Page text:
|Place of origin||China|
|Main ingredients||Eggs, chicken broth, condiments (black pepper or white pepper), scallions, tofu|
|Egg drop soup|
|Literal meaning||egg flower soup|
|Alternative Chinese name|
Egg drop soup, also known as egg flower soup, (Chinese: 蛋花湯; pinyin: Dànhuātāng) is a Chinese soup of wispy beaten eggs in chicken broth. Condiments such as black or white pepper, and finely chopped scallions and tofu are commonly added to the soup. The soup is made by adding a thin stream of beaten eggs to the boiling broth in the final moments of cooking, creating thin, silken strands or flakes of cooked egg that float in the soup.
In the United States egg drop soup is often one of the main soups offered in American Chinese cuisine, and is also called egg flower soup, a literal translation of its Chinese name, on the menus of some restaurants. Cornstarch may be used to thicken it.
In Chinese cuisine, egg drop soups have a thinner consistency than most common Western variants. Depending on the region, they may be garnished with ingredients such as tofu, scallion, bean sprouts and corn.
Mee ka tee is a Laotian red curry and coconut milk egg drop noodle soup.
In Italy, stracciatella, a version made with egg and parmesan cheese, is popular, as is zuppa pavese, consisting of broth into which slices of stale bread and poached eggs are placed.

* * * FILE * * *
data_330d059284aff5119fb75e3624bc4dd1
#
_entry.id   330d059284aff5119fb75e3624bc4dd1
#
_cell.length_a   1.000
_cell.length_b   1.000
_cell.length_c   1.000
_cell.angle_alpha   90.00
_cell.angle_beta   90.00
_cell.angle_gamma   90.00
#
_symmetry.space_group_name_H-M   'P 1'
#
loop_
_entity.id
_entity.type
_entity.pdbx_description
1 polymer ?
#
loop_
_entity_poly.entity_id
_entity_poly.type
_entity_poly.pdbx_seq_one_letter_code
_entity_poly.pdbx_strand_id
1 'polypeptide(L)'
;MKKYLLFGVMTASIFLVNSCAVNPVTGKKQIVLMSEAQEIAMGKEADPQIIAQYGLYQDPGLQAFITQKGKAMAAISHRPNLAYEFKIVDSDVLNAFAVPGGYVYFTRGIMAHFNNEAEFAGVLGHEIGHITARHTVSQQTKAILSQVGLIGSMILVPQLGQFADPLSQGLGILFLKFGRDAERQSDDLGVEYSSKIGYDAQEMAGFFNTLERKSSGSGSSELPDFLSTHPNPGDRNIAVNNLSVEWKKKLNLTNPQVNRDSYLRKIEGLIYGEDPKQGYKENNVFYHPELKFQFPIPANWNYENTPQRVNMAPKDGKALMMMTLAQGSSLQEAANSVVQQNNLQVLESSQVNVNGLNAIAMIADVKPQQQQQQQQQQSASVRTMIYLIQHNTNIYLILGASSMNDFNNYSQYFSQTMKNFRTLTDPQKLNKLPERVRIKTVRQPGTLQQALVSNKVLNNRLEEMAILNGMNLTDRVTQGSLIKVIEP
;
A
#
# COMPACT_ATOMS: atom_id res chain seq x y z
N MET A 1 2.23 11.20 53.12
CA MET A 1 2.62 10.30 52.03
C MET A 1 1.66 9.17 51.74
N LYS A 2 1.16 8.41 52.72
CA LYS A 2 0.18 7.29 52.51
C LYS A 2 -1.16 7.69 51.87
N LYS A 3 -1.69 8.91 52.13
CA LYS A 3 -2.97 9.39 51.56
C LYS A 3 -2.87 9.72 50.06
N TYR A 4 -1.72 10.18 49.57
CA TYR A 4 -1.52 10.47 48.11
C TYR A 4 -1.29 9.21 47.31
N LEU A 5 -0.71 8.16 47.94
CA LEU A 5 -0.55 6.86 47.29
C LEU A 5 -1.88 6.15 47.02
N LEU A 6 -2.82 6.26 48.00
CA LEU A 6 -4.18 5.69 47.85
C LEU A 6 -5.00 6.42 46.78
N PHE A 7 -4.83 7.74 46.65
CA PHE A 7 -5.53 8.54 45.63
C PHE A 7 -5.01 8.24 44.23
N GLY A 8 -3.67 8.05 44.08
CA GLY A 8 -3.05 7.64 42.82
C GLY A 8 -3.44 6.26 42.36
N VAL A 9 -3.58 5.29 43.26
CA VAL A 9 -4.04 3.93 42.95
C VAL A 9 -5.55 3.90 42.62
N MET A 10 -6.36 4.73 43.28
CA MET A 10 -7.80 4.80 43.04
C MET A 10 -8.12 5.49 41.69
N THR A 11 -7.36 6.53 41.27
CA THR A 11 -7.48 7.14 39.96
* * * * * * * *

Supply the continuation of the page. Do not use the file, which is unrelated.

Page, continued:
In France, tourin, a garlic soup, is made with egg whites which are drizzled into the soup in a similar way to how traditional egg drop soup is made.
In Spain, the similar and traditional sopa de ajo ("garlic soup") uses egg whites to thicken the broth in a similar way.
In Austria, egg drop soup (Eierflockensuppe or Eierflöckchensuppe) is a simple, traditional recipe generally made for very young children or sick people. Scrambled eggs are mixed with flour and then poured into boiling soup in order to make small egg dumplings. Spices can be added to the egg-flour mixture according to taste.
There is a similar recipe in Polish cuisine (kluski lane, lit. 'poured noodles'), with the egg-flour mixture either poured directly into soup, or into boiling water, then strained and added to a soup or sauce. For children, often simmering milk (optionally with sugar) is used in place of soup.
In Russia, semolina is usually boiled in the chicken stock before the eggs are whisked in for a more substantial result, and flavored with chopped scallion and black pepper. Simple egg dough dumplings similar to lazy vareniki (варе́ники) or the Ukrainian halušky (галушка) are a frequent addition in the southern regions.
In Cyprus and Greece the egg is beaten and then slowly stirred in the soup so it does not curdle. Lemon and rice are the additional ingredients besides the chicken stock to make avgolemono (αβγολέμονο), originally a dish from Jewish cuisine.